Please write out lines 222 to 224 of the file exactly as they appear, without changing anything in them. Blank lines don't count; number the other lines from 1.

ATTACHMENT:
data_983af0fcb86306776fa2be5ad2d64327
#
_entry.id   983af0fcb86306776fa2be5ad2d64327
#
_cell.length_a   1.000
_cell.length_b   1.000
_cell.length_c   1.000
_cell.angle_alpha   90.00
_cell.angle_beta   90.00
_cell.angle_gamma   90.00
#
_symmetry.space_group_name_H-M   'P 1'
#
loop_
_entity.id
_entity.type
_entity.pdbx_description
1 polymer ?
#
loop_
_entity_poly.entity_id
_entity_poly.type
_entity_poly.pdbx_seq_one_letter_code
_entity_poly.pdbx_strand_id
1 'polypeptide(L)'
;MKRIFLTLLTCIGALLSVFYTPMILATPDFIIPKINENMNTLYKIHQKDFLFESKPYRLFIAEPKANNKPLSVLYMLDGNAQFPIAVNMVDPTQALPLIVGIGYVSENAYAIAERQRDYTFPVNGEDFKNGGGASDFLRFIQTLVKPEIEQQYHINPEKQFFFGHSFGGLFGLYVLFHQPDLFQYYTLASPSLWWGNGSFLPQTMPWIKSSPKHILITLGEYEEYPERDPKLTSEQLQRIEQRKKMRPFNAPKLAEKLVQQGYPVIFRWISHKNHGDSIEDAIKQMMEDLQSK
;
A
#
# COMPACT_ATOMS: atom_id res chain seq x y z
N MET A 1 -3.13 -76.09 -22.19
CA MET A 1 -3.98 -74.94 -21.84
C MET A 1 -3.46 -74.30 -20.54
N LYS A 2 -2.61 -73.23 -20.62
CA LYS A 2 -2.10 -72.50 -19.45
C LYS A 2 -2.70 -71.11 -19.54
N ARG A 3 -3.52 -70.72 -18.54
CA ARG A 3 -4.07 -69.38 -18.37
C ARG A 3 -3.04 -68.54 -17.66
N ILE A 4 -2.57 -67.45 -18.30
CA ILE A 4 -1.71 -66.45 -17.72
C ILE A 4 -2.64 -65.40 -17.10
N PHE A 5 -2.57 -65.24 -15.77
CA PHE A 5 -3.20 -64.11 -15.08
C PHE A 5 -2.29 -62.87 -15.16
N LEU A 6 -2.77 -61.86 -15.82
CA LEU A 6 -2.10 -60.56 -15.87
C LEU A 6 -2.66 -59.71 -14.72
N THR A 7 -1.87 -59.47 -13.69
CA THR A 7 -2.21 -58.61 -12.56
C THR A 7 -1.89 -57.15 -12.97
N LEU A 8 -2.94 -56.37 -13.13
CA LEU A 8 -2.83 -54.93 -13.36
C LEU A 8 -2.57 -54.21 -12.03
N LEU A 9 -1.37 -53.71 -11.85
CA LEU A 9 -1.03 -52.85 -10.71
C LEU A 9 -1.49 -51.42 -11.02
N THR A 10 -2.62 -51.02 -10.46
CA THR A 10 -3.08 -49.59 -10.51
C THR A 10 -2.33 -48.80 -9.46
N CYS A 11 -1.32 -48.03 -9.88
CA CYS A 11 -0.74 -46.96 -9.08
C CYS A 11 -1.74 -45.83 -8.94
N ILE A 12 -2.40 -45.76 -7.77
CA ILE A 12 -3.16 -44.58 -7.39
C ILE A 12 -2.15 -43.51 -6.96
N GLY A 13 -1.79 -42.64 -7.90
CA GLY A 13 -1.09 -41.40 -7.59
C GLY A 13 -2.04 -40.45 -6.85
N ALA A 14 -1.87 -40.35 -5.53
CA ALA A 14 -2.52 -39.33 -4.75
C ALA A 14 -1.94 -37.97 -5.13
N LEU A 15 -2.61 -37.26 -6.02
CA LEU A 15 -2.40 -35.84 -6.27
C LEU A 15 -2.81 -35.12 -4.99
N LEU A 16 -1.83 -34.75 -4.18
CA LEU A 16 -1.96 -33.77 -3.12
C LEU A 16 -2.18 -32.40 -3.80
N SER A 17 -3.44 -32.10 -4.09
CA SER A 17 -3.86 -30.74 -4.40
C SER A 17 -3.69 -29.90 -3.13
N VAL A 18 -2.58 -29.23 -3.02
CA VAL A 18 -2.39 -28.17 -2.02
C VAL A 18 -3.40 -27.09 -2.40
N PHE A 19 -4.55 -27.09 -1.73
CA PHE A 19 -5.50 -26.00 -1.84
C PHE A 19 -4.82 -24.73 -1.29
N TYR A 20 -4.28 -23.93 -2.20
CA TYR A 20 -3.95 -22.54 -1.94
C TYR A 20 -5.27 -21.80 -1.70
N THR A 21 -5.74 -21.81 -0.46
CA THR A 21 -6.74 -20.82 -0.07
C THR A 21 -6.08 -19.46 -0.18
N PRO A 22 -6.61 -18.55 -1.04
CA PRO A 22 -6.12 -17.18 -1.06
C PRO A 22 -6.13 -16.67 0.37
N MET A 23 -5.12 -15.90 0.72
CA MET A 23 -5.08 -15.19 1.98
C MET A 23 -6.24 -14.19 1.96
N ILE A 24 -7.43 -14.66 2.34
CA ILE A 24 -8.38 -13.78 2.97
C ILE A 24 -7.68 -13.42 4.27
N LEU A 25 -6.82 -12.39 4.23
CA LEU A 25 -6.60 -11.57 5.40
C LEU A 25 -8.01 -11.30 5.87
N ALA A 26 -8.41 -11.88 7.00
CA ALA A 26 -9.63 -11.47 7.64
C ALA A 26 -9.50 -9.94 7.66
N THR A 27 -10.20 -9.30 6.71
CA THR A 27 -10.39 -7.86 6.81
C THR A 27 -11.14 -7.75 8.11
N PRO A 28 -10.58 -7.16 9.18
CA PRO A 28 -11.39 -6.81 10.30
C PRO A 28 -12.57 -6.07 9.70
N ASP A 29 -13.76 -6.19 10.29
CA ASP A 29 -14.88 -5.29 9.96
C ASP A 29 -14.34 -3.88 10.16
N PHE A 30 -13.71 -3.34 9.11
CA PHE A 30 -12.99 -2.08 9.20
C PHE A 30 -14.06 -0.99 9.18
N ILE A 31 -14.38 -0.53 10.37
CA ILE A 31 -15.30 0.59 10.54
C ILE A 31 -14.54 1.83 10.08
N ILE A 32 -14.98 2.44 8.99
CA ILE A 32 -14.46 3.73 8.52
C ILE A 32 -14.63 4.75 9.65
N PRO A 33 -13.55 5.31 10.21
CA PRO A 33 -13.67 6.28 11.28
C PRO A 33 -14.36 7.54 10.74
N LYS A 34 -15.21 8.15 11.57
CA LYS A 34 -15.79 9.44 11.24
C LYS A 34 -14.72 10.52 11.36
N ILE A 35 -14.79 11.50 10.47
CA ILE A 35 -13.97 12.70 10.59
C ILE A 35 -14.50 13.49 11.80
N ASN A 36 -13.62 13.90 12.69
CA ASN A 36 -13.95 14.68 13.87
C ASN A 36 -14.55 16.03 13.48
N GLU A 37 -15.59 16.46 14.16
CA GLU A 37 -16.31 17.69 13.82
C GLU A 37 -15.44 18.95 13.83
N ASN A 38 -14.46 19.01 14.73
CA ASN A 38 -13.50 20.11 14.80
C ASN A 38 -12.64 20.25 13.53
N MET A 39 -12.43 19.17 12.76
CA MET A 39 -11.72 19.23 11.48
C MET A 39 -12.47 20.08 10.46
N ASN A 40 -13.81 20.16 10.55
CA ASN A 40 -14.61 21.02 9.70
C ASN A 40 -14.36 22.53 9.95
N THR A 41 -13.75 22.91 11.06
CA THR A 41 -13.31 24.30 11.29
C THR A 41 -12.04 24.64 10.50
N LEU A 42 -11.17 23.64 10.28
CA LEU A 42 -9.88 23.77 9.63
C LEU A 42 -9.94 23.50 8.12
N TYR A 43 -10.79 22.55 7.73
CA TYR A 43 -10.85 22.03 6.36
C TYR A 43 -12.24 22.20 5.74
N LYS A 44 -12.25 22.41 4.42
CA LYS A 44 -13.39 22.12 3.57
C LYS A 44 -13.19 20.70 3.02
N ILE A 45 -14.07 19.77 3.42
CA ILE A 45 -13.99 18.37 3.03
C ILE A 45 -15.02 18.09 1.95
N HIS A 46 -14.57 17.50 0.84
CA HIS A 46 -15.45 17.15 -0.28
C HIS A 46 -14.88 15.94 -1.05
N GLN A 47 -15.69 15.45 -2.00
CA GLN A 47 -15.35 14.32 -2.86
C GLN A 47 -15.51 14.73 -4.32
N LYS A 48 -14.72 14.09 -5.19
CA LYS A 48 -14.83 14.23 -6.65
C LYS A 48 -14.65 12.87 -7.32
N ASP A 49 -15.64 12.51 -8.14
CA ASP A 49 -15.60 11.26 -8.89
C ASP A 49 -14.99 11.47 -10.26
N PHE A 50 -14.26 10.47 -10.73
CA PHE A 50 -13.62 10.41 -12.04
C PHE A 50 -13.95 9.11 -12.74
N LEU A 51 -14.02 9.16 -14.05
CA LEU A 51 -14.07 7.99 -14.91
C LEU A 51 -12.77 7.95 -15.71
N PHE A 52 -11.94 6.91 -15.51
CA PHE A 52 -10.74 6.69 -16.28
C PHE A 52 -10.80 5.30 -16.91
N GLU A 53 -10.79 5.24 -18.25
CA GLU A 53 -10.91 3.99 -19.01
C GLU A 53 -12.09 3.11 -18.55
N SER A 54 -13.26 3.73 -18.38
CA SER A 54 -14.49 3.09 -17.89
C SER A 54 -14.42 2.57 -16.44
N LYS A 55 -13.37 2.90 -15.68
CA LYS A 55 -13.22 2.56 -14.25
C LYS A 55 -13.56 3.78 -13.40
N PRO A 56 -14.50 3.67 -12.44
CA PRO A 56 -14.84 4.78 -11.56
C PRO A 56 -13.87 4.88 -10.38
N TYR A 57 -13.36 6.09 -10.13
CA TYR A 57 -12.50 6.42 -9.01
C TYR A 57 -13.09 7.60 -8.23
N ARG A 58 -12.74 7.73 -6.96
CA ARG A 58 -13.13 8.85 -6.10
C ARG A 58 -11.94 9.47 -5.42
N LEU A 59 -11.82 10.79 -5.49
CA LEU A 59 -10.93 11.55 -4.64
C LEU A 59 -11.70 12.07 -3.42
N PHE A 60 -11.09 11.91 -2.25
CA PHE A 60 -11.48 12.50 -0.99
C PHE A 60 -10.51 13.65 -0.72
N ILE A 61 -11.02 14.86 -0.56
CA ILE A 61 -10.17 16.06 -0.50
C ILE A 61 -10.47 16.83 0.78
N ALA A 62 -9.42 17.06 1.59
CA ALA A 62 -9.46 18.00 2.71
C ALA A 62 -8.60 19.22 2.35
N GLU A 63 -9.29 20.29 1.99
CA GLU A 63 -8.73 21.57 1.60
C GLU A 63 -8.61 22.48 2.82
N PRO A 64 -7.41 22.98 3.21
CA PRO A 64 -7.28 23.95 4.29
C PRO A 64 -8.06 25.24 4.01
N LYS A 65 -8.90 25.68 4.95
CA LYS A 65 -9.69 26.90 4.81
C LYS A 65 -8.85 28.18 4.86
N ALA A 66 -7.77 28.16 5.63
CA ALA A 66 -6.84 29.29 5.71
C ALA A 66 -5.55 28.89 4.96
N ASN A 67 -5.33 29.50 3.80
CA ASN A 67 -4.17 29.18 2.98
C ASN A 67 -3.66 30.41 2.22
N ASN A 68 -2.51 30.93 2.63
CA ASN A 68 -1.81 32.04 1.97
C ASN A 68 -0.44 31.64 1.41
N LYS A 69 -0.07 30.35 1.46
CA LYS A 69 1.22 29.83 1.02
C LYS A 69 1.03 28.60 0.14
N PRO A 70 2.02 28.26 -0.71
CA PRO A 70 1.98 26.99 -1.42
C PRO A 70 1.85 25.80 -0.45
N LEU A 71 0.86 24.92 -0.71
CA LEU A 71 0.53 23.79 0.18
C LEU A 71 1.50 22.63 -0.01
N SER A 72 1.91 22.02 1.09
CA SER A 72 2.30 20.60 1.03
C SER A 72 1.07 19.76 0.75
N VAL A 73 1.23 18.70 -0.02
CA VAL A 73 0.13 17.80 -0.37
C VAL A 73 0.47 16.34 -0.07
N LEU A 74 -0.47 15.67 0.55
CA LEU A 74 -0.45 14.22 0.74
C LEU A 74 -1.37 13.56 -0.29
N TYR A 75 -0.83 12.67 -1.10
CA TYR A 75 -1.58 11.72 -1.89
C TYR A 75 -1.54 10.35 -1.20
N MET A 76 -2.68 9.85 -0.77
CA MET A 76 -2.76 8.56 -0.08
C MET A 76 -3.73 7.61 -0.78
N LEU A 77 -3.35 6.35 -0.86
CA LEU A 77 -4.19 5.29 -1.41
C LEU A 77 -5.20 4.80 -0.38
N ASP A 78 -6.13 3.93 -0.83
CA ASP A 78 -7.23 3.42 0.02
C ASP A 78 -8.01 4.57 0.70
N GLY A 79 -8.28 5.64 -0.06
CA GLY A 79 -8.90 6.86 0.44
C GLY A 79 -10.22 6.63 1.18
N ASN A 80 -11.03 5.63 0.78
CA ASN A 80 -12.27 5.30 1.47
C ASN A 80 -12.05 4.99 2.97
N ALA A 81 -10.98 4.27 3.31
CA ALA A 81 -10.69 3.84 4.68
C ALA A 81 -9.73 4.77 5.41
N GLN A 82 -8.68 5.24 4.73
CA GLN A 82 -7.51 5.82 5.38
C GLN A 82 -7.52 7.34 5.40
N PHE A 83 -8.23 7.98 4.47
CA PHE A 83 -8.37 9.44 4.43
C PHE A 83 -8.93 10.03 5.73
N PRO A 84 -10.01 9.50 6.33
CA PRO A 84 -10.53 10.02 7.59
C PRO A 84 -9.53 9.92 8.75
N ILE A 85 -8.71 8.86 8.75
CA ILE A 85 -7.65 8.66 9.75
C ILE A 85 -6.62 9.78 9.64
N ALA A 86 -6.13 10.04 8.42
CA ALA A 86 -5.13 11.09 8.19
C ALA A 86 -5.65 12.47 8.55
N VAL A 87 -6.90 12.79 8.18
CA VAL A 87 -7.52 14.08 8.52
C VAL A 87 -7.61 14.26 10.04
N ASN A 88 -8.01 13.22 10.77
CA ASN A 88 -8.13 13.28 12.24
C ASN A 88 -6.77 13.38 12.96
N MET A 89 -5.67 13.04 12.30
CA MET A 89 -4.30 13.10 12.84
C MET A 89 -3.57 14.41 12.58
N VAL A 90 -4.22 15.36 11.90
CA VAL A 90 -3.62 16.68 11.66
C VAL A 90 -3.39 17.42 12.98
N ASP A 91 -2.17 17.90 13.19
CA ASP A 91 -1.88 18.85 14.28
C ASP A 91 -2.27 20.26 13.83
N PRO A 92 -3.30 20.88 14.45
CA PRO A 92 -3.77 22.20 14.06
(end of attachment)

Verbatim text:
C PRO A 64 -8.06 25.24 4.01
N LYS A 65 -8.90 25.68 4.95
CA LYS A 65 -9.69 26.90 4.81